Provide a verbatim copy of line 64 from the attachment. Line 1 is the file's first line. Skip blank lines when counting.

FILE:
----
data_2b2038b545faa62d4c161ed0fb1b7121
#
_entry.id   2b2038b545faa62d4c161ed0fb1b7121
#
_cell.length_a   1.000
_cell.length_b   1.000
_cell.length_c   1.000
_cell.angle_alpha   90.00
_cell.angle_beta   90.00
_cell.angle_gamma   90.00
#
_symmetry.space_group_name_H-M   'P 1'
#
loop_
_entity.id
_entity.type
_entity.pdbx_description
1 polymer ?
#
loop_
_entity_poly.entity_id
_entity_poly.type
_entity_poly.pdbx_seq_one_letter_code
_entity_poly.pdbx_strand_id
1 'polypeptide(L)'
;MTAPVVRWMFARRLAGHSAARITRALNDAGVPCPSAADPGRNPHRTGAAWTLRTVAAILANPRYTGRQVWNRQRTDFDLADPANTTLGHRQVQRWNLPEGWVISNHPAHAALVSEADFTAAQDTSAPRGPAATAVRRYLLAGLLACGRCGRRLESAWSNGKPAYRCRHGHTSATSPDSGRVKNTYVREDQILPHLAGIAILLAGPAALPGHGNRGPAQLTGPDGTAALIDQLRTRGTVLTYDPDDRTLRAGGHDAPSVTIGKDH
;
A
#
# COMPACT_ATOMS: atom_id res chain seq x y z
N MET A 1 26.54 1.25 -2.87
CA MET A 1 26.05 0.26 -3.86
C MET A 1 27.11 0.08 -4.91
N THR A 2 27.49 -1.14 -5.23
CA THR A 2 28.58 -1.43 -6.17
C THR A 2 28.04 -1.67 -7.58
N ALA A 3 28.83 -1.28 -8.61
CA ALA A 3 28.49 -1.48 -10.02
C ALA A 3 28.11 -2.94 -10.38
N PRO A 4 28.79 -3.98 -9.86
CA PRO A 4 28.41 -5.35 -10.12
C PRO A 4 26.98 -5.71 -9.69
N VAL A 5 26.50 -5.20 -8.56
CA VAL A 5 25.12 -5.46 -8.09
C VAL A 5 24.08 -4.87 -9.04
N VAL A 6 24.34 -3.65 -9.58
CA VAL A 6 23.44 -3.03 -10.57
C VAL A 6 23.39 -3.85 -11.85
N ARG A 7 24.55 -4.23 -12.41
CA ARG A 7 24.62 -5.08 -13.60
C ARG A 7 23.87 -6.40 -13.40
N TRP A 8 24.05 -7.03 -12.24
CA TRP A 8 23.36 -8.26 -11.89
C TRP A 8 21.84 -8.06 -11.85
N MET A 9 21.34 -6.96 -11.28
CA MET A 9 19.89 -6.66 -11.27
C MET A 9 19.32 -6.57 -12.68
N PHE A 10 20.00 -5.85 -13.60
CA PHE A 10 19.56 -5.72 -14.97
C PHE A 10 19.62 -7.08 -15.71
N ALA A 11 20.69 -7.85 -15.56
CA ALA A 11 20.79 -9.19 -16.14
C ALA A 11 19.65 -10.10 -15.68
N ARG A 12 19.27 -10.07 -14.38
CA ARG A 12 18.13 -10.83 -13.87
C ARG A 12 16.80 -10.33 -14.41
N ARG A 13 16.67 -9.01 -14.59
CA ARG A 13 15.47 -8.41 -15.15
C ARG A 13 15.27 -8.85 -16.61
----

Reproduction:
N ARG A 12 19.27 -10.07 -14.38